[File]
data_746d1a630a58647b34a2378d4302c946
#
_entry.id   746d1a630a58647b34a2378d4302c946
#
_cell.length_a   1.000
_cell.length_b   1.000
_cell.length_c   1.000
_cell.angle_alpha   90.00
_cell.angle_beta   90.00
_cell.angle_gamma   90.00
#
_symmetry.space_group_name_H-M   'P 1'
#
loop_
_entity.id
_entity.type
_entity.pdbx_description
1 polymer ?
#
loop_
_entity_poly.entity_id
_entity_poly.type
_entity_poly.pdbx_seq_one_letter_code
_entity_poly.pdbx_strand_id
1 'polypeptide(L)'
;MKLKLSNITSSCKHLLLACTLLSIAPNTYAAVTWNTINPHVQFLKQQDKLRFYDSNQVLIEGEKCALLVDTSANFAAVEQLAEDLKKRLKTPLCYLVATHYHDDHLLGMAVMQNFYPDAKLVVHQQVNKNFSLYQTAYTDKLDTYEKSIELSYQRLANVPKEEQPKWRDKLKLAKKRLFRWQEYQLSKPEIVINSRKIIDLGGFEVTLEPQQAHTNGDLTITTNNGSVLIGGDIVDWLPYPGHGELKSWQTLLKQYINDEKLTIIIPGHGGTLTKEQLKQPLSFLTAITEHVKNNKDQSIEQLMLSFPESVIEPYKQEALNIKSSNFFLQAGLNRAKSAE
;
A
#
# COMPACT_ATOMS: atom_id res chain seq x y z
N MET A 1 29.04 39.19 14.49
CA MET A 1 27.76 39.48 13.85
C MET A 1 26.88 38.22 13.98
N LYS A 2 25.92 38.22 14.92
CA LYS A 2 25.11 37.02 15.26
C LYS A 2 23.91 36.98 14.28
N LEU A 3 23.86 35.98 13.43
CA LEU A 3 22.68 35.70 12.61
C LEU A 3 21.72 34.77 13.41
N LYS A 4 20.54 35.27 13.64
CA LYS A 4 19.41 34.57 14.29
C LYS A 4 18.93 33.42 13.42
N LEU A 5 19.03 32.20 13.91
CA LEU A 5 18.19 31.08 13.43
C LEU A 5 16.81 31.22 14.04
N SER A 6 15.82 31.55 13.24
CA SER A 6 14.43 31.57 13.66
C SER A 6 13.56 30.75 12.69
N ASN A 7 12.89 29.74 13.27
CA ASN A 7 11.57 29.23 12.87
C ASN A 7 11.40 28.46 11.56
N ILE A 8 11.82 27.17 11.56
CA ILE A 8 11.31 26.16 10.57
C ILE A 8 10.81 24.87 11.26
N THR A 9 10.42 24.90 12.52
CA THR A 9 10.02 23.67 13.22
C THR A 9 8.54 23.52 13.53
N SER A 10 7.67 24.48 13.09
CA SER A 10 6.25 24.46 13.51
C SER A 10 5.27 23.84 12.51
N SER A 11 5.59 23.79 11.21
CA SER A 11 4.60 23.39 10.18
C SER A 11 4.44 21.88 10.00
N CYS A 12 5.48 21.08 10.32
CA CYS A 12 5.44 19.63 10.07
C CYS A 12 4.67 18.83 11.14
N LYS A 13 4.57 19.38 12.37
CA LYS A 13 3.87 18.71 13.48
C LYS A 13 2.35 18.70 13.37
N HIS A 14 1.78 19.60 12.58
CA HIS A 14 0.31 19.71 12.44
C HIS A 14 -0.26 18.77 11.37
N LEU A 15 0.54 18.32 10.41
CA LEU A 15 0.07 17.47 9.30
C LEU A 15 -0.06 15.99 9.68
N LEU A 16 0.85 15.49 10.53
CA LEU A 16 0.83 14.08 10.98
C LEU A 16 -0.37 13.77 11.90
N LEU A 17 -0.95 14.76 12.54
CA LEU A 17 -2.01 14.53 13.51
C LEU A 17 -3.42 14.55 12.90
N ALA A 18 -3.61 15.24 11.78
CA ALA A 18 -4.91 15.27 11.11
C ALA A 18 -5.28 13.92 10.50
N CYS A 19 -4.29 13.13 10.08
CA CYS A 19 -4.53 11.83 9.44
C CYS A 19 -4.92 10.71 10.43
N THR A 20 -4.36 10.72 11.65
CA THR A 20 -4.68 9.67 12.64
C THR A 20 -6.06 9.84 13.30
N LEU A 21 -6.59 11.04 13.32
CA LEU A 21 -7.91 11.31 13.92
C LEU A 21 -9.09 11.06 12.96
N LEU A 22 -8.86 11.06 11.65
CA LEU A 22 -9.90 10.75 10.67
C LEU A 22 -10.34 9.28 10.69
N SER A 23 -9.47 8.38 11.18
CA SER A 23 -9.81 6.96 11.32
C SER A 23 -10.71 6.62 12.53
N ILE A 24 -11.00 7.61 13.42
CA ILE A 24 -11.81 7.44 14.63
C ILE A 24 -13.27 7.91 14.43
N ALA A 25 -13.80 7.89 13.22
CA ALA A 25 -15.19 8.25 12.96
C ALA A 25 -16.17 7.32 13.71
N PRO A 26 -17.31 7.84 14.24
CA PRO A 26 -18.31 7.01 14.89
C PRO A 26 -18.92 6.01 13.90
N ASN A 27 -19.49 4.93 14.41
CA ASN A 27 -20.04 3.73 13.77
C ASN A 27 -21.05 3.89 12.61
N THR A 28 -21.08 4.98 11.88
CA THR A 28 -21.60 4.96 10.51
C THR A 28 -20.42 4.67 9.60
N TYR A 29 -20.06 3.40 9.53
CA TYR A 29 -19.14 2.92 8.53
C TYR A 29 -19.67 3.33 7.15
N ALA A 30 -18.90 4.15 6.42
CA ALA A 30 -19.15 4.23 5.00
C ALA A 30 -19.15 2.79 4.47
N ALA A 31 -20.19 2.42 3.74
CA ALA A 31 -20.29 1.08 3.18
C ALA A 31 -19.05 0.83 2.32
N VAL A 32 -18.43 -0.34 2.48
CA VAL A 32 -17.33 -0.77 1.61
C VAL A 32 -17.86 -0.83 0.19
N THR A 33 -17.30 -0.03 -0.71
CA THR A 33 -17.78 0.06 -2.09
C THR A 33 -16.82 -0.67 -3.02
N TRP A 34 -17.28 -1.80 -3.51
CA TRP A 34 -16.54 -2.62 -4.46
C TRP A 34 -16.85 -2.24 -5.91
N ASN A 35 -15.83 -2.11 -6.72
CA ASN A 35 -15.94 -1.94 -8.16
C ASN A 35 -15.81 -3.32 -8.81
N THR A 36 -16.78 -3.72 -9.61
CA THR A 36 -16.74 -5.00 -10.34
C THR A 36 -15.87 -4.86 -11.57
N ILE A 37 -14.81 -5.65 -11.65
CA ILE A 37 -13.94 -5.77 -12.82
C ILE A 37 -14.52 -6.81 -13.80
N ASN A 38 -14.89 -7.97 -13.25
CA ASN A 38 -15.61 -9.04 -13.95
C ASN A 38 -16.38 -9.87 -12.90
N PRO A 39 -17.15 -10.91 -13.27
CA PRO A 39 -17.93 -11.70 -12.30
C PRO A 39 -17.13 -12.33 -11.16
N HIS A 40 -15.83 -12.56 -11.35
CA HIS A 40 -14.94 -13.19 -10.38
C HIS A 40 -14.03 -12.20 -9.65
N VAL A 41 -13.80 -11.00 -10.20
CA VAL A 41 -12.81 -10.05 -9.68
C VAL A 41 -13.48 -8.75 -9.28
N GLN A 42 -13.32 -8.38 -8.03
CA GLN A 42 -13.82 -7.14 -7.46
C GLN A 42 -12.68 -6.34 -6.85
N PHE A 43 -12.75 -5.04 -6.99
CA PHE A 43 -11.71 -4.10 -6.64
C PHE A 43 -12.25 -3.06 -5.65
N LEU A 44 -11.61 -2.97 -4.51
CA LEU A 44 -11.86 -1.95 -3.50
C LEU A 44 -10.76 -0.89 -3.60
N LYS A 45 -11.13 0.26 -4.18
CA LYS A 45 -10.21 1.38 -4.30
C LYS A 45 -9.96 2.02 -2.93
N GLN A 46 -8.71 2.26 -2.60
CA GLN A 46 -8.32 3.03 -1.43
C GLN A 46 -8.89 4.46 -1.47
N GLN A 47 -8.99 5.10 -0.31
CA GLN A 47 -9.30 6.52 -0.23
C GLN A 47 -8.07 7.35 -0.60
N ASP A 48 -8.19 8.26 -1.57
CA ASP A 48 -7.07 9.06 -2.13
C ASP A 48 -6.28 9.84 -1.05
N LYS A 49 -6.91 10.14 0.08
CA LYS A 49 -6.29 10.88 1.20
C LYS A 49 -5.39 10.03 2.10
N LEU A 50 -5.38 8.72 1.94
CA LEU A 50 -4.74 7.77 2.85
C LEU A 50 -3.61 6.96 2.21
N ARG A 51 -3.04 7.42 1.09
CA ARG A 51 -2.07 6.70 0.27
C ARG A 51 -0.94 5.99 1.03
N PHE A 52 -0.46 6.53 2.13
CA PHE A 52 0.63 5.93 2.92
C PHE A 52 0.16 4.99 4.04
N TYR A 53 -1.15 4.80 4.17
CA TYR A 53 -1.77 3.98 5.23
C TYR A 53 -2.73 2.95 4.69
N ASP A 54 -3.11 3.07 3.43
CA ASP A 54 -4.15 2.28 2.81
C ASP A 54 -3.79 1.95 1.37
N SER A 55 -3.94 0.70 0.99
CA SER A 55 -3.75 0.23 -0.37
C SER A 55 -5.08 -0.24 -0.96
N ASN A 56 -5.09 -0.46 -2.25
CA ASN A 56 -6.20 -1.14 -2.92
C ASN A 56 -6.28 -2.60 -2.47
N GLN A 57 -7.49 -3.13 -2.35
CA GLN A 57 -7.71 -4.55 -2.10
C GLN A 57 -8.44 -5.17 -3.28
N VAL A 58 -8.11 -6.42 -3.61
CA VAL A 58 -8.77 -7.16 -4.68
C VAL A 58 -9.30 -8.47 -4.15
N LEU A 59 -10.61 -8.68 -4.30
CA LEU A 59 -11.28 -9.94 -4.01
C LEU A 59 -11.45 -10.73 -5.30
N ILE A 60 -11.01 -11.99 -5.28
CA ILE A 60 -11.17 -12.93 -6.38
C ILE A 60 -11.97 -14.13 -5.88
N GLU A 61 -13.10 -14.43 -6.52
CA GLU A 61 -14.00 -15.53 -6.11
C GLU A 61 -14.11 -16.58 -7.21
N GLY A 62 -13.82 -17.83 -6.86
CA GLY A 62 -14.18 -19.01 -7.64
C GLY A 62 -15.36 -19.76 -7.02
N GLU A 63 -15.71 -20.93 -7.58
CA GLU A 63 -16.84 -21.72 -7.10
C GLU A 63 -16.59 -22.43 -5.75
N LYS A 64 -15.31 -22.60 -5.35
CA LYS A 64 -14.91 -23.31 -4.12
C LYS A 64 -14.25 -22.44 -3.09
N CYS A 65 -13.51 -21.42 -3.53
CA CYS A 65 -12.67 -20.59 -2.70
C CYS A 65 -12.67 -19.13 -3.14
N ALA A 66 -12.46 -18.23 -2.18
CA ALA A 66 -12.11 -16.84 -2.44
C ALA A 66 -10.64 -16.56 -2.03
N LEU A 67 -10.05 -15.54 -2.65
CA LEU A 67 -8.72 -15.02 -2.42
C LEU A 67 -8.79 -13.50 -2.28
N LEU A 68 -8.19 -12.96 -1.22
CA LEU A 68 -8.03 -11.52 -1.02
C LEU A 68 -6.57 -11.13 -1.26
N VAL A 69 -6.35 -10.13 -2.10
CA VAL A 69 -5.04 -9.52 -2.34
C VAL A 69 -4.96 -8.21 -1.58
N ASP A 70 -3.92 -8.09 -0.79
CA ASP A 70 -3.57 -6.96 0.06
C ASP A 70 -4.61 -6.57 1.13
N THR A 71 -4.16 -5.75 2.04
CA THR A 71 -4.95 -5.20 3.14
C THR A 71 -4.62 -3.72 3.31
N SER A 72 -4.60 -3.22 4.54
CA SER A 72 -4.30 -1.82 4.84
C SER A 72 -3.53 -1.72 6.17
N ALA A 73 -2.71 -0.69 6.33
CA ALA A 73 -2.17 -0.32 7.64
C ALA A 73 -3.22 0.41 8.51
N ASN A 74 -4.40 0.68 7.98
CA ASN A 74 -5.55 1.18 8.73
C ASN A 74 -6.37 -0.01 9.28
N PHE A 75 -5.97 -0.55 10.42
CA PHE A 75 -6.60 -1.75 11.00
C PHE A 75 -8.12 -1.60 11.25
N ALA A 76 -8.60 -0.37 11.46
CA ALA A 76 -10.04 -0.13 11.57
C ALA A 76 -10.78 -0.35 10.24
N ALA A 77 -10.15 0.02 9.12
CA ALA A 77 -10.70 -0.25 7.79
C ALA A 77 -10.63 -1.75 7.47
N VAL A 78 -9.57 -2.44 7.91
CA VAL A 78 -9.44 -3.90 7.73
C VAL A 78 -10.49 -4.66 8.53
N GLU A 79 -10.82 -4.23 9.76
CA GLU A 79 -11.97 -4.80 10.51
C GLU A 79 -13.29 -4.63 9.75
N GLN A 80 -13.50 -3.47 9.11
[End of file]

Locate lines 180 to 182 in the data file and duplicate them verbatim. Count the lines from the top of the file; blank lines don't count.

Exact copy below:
C LEU A 50 -3.61 6.96 2.21
N ARG A 51 -3.04 7.42 1.09
CA ARG A 51 -2.07 6.70 0.27